Hacking AFS Dumps for Fun and Profit

Well, for fun at least.

The traditional way of doing AFS volume dumps tends to follow a classical "Full,incremental,incremental" pattern, with occasional new Full dumps so that the number of dumps one has to restore for a given time period is manageable (at work, we do something that is roughly "Monthly-Weekly-Daily"). This also lets you do expiration of dumps for stuff you no longer need — if you only want to keep two months worth of dumps it is easy to determine which dump files you no longer need.

At home, however, doing full dumps is painful for large volumes, because my DSL connection has a rather paltry upload speed, and since I keep copies of the volume dumps both at home and at my colo location, no matter where I do the dump at least one of the transfers will be slow. What I would like to do, then, is a process where I do a painful full dump once, and then every day simply do a dump of what has changed since the previous day. This gets painful quickly, since after about three days the number of dumps to restore gets too large to want to do. In addition, you can never throw away any dump, since they are now all necessary (potentially), to do a restore.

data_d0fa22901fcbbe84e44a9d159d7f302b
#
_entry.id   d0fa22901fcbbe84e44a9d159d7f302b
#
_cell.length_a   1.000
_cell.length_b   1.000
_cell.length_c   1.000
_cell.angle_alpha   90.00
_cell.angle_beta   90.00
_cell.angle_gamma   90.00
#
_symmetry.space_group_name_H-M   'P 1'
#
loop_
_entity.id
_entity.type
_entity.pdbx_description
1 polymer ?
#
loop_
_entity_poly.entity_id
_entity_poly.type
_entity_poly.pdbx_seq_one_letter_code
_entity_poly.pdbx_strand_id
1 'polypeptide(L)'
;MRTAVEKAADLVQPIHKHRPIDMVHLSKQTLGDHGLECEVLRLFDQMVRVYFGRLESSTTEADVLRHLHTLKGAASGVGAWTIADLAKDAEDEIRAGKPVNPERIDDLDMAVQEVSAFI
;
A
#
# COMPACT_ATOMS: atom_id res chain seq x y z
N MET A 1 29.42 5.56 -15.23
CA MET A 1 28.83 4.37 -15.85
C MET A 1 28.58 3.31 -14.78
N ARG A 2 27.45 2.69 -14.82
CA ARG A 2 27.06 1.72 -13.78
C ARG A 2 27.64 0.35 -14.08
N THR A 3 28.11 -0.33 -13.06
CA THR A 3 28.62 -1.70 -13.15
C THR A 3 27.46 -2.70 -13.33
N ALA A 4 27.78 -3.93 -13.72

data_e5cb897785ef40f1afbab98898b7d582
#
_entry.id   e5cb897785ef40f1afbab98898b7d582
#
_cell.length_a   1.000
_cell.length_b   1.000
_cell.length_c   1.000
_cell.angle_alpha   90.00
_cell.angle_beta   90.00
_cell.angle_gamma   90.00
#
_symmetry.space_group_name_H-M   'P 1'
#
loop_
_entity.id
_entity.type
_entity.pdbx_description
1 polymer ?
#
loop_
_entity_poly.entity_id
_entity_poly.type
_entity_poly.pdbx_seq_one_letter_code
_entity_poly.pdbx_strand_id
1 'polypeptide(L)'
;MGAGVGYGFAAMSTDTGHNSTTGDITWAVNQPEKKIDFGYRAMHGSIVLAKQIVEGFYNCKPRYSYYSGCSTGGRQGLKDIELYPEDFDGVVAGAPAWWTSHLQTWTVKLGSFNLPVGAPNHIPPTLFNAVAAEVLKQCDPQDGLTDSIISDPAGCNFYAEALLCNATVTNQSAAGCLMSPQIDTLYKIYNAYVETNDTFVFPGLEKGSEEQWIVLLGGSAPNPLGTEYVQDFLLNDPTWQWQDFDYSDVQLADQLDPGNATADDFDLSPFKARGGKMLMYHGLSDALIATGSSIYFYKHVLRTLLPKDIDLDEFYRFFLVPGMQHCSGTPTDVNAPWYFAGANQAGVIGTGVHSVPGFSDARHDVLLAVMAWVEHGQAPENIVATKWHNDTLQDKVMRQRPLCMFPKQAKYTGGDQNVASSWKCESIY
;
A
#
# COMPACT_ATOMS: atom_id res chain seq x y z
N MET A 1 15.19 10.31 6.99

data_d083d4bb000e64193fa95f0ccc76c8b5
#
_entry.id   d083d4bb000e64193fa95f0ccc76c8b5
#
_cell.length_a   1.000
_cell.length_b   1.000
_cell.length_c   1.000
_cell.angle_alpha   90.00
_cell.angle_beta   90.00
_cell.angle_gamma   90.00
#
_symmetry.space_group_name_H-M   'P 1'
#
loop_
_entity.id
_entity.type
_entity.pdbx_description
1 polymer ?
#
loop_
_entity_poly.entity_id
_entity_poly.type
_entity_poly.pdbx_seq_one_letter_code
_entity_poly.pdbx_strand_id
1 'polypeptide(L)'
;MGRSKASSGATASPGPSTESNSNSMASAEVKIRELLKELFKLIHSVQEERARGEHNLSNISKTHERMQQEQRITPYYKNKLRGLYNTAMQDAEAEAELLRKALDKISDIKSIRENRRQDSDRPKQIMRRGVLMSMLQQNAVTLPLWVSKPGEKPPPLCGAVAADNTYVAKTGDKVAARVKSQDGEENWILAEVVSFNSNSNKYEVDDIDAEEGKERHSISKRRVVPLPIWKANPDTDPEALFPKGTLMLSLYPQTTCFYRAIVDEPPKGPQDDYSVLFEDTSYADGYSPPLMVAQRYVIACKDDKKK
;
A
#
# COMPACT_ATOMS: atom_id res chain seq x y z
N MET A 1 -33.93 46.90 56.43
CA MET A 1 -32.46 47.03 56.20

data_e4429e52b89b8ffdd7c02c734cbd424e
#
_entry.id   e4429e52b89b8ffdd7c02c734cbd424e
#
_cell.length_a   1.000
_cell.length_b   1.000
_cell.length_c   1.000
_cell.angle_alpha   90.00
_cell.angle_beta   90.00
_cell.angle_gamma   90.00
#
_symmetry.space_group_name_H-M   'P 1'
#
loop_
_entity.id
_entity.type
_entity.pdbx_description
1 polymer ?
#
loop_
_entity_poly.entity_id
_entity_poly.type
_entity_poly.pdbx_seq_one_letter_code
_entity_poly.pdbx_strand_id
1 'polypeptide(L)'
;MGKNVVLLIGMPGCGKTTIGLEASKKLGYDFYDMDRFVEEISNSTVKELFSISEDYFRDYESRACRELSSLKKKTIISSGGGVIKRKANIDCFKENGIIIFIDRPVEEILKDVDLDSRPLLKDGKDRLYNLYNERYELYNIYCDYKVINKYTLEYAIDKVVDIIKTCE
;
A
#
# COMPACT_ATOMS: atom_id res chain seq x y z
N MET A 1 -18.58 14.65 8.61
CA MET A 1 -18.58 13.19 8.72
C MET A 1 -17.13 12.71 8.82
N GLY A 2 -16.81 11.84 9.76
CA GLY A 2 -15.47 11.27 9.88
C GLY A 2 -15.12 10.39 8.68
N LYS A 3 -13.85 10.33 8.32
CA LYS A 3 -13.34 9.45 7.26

My desire, then, is to have something that pulls apart dump files and keeps enough data around for every particular backup point so that I can synthesize what appears to be a full dump file for that point. AFS volume dumps handily do that: they will tell you either "Here's a vnode that's changed" and "This vnode is present but hasn't changed since your reference time" If you combine that with some logic that keeps track of what the vnodes looked like in the last backup, you all of a sudden have enough information to be able to do the sythesis.

Thus the impetus to create pyafsdump, a Python module that understands and can do various things with AFS volume dumps. As a proof-of-concept I put together a pair of hackish scripts, one of which pulls apart volume dumps and generates some metadata, and another which reads that metadata and synthesizes a full dump. A very rough test seems to indicate that it works, I was able to pull apart a full dump and three subsequent incremental dumps, and from that generate a full dump that contained what the volume looked like at the time the third incremental was made, which was restorable with vos restore.

A public git repository can be found at http://kula.tproa.net/code/pyafsdump.git